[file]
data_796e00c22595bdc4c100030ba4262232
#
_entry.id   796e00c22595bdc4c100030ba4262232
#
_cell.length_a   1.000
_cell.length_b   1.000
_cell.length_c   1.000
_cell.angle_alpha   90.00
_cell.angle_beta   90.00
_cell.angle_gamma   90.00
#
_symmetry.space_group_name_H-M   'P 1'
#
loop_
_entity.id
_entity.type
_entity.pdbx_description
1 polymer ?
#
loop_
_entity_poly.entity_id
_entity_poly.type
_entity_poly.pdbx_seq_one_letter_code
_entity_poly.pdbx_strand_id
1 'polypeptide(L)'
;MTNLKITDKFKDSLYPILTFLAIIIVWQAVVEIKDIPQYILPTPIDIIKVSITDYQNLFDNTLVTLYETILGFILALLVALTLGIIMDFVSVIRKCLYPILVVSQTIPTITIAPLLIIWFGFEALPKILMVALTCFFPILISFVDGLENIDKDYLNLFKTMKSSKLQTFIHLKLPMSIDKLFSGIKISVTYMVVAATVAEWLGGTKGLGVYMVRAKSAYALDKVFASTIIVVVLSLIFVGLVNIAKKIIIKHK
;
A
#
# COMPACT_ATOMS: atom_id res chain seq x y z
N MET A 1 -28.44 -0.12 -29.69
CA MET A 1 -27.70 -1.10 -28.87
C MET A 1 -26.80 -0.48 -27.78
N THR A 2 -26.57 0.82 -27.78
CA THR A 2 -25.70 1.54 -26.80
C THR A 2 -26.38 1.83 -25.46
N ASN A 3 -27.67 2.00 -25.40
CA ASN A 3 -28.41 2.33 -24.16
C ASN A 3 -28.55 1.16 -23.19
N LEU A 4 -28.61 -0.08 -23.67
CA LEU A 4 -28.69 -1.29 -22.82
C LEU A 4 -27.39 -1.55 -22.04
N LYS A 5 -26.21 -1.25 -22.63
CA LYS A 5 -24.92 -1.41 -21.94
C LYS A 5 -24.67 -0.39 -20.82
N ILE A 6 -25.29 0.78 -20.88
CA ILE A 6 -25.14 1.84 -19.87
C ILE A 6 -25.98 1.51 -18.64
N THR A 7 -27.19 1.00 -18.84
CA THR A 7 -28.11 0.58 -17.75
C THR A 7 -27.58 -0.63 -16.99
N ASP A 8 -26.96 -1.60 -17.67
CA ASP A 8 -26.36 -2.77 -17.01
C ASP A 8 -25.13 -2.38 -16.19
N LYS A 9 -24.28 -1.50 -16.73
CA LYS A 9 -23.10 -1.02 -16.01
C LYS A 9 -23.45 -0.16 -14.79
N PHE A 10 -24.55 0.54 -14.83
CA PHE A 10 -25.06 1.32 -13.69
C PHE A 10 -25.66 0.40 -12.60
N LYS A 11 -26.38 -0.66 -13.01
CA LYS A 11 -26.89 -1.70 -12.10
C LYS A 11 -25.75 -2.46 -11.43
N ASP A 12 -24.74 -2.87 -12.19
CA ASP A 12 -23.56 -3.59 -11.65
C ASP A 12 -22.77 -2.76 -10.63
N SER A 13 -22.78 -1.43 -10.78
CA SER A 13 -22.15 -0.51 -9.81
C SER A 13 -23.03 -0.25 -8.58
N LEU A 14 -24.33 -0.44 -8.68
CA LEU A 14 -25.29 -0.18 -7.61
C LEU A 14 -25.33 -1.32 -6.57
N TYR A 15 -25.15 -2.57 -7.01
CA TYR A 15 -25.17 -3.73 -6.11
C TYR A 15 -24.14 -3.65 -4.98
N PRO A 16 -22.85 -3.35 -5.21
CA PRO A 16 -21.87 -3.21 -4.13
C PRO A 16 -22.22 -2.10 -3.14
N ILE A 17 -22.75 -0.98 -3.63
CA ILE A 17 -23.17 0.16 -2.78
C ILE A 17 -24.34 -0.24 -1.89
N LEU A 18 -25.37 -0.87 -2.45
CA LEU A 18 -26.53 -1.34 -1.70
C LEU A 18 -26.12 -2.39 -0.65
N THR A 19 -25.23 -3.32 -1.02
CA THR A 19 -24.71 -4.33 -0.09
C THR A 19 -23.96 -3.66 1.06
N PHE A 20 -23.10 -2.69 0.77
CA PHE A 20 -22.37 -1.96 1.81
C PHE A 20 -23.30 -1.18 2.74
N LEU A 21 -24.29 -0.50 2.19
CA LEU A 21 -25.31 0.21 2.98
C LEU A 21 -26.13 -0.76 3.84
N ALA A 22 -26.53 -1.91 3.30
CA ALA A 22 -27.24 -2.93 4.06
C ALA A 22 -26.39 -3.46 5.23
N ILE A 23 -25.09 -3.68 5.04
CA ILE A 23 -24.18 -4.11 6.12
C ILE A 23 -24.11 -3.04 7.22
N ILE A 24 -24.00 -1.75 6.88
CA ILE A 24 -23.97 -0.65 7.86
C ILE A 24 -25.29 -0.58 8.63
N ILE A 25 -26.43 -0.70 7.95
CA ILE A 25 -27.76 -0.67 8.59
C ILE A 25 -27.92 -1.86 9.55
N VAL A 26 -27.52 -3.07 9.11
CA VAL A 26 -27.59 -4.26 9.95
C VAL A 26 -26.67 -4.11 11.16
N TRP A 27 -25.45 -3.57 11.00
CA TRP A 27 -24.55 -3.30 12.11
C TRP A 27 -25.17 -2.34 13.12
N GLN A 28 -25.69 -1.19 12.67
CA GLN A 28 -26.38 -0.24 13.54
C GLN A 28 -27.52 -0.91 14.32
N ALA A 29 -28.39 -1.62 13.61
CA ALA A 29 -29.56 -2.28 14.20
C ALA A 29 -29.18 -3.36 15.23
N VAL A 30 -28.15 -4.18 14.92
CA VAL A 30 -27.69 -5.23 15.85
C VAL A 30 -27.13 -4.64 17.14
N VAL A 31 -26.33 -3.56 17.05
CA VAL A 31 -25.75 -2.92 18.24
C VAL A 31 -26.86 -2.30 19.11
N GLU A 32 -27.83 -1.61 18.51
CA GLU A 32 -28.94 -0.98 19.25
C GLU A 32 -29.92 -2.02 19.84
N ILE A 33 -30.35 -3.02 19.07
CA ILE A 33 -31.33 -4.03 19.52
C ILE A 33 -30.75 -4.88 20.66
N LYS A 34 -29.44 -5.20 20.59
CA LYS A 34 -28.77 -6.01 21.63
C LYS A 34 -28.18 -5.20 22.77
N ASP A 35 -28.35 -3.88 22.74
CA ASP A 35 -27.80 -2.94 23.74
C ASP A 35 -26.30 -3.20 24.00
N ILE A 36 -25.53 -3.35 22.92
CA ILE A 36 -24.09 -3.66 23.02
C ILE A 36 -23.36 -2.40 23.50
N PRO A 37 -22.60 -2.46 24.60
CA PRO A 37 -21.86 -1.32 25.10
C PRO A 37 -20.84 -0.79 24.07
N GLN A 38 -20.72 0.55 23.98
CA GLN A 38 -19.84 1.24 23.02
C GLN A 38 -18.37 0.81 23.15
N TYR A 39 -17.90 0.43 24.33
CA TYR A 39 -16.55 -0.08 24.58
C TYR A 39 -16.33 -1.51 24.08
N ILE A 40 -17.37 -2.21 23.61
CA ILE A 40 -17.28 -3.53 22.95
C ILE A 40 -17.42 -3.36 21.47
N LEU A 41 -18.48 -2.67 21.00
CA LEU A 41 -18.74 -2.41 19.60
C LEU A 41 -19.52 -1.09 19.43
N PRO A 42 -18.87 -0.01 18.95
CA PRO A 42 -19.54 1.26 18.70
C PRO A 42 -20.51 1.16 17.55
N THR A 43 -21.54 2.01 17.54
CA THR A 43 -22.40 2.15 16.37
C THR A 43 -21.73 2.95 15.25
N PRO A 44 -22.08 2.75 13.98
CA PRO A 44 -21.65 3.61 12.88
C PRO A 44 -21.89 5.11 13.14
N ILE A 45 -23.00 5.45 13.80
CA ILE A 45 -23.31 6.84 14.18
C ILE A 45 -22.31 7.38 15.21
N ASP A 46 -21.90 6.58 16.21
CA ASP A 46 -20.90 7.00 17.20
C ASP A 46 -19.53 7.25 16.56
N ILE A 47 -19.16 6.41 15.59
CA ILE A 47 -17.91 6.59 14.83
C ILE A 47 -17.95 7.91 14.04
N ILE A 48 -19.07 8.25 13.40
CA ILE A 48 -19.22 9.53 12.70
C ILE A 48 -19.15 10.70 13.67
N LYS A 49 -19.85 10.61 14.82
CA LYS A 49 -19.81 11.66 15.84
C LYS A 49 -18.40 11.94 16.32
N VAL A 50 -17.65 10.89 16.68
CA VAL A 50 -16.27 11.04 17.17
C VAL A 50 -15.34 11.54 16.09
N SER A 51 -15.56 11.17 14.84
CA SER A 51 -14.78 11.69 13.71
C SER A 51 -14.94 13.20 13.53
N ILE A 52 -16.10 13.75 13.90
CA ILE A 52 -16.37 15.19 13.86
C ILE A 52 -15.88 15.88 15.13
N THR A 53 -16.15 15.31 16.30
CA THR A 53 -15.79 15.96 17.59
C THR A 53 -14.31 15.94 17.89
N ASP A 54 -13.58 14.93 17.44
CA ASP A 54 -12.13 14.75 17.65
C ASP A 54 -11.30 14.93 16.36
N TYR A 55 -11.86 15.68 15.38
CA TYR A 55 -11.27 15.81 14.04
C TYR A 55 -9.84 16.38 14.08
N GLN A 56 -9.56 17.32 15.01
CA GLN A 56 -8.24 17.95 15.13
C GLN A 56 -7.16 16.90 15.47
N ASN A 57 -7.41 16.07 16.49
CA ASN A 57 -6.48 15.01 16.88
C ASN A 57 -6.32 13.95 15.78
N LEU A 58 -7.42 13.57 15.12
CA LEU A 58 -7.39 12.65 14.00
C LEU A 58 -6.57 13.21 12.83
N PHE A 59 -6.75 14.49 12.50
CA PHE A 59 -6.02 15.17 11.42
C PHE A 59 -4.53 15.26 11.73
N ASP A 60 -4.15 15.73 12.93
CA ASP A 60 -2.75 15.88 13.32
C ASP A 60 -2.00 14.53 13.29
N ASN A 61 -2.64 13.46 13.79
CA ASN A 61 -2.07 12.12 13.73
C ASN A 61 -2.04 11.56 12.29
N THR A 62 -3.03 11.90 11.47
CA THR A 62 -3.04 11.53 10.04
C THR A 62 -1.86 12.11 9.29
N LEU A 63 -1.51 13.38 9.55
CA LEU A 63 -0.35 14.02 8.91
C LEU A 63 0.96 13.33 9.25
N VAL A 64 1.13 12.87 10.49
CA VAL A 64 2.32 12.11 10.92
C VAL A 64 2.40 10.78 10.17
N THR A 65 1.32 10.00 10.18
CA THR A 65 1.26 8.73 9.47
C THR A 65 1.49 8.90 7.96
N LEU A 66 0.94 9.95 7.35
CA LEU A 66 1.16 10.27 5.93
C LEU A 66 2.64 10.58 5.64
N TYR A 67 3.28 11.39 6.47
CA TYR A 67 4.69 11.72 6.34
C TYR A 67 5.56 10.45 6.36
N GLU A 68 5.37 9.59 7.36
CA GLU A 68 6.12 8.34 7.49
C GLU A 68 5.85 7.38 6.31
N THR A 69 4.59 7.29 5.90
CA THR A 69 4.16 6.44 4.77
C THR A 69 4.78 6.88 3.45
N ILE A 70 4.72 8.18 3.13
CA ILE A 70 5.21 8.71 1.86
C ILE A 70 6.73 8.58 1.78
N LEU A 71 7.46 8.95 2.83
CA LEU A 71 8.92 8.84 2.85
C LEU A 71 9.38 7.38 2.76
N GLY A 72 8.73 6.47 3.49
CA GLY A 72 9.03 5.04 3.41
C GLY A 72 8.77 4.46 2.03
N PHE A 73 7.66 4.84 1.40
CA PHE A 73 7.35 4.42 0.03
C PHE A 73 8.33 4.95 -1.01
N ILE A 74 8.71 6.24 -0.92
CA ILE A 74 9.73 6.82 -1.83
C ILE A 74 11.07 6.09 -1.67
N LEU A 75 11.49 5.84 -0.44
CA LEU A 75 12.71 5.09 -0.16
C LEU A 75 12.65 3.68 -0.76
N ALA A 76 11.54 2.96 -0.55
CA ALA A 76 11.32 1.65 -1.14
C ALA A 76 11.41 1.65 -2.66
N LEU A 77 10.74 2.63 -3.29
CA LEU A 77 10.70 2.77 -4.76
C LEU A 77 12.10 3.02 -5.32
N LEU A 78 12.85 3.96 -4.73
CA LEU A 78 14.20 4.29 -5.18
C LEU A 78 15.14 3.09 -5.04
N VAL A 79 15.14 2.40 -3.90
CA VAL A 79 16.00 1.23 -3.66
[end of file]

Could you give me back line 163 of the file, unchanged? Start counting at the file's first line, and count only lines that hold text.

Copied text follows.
N ILE A 45 -23.00 5.45 13.80